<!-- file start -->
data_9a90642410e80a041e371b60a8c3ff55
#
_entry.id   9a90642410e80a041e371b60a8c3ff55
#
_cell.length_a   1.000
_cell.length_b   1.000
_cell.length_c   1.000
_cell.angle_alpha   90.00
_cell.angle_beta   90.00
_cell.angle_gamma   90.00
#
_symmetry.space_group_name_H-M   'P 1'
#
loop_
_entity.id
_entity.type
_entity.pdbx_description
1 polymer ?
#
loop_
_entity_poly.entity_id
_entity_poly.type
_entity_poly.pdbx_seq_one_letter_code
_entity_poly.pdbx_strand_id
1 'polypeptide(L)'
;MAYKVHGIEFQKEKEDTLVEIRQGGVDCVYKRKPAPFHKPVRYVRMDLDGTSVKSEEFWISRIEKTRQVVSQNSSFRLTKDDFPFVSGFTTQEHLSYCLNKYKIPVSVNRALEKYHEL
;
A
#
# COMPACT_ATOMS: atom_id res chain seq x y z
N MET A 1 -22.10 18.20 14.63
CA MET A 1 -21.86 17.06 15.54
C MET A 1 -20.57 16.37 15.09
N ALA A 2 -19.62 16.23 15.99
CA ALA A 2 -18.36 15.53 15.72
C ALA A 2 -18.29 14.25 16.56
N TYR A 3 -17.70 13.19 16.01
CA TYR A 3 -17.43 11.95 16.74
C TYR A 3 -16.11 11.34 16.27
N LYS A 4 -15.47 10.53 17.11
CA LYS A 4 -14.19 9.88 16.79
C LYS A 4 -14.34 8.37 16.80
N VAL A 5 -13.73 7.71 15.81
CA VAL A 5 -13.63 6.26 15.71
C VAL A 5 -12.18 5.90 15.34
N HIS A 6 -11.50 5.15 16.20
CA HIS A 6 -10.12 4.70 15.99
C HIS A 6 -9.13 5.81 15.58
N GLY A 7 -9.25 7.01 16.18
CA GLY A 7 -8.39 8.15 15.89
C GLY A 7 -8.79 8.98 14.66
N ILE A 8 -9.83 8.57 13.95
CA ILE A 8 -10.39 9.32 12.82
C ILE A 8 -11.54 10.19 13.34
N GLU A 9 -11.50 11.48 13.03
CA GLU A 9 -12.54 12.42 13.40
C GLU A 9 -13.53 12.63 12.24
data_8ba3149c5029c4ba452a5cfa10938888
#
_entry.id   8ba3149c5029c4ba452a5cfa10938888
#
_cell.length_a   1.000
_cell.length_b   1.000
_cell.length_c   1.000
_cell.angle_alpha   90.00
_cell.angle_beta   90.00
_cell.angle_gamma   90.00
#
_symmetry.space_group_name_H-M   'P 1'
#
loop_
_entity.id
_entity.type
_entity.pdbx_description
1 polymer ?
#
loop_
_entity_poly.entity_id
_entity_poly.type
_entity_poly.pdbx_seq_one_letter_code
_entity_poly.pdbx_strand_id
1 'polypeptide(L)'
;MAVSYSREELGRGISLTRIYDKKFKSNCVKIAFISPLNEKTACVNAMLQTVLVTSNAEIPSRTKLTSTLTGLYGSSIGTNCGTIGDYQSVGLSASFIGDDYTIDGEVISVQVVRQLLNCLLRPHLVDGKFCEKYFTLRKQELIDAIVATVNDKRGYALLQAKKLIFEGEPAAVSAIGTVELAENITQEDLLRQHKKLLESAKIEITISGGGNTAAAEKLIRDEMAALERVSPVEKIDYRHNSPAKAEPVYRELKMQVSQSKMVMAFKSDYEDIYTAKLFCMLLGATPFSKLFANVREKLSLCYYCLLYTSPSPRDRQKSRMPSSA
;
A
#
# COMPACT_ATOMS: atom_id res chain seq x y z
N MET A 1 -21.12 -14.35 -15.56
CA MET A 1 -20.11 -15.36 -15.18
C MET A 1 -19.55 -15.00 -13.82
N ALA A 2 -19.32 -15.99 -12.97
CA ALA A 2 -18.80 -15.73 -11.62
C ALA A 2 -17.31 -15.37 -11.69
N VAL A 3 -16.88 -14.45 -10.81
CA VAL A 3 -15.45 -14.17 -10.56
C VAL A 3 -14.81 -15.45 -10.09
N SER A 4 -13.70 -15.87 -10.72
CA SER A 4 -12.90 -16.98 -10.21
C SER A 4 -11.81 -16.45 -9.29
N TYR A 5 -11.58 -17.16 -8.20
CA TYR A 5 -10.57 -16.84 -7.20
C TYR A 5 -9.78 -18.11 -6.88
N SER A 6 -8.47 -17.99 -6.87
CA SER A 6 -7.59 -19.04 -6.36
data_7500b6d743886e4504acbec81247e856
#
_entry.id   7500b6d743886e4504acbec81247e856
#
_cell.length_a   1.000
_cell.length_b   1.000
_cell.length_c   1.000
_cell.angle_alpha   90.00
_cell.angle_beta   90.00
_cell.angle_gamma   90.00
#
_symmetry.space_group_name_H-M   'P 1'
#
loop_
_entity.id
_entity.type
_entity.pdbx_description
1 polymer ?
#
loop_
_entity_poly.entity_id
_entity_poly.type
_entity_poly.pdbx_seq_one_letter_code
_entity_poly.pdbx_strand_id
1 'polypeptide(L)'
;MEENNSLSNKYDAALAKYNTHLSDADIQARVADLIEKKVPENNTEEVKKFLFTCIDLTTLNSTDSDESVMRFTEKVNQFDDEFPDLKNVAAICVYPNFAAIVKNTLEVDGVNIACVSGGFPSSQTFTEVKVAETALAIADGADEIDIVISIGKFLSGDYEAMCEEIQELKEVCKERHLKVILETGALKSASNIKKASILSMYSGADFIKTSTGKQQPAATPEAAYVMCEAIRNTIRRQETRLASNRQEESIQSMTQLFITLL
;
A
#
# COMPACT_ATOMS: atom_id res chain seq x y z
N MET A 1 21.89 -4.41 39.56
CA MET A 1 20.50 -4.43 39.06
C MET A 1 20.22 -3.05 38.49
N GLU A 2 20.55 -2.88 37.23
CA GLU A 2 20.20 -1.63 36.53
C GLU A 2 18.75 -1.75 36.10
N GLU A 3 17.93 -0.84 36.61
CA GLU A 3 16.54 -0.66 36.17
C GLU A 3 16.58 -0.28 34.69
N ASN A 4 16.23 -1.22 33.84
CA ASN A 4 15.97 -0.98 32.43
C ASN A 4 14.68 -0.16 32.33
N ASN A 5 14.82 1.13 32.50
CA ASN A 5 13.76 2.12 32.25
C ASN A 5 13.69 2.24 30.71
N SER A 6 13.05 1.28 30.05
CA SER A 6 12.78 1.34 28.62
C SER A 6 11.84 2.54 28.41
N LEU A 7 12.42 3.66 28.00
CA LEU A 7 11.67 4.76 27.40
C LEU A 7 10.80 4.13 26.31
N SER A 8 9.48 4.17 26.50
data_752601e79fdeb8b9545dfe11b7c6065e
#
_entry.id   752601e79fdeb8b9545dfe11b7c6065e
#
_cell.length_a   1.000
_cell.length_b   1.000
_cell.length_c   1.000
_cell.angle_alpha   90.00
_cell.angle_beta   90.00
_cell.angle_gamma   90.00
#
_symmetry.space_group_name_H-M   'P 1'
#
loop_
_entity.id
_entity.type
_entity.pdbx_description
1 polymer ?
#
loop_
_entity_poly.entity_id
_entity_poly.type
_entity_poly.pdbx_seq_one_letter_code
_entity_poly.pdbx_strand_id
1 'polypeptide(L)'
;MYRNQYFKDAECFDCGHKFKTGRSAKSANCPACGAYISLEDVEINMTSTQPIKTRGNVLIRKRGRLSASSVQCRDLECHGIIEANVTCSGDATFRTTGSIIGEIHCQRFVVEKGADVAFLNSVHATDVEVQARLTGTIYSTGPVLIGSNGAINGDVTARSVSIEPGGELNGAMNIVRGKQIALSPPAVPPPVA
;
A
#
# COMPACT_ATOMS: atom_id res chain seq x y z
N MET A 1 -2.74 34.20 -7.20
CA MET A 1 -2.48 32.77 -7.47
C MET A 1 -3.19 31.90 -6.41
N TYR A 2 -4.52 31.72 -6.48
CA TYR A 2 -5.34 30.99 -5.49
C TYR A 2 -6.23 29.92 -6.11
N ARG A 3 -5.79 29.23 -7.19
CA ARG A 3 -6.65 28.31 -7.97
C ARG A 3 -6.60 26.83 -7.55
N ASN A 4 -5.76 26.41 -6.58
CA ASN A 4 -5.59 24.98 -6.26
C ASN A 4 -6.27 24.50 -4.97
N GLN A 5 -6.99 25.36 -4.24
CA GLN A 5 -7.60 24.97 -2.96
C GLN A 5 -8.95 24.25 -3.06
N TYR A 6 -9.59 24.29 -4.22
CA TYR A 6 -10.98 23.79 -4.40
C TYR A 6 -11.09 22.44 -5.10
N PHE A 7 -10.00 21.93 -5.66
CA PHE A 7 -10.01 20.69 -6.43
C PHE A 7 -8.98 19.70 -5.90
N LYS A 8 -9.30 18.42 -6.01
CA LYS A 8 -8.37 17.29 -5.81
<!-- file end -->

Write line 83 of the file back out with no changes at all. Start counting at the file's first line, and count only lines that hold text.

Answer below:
;MAVSYSREELGRGISLTRIYDKKFKSNCVKIAFISPLNEKTACVNAMLQTVLVTSNAEIPSRTKLTSTLTGLYGSSIGTNCGTIGDYQSVGLSASFIGDDYTIDGEVISVQVVRQLLNCLLRPHLVDGKFCEKYFTLRKQELIDAIVATVNDKRGYALLQAKKLIFEGEPAAVSAIGTVELAENITQEDLLRQHKKLLESAKIEITISGGGNTAAAEKLIRDEMAALERVSPVEKIDYRHNSPAKAEPVYRELKMQVSQSKMVMAFKSDYEDIYTAKLFCMLLGATPFSKLFANVREKLSLCYYCLLYTSPSPRDRQKSRMPSSA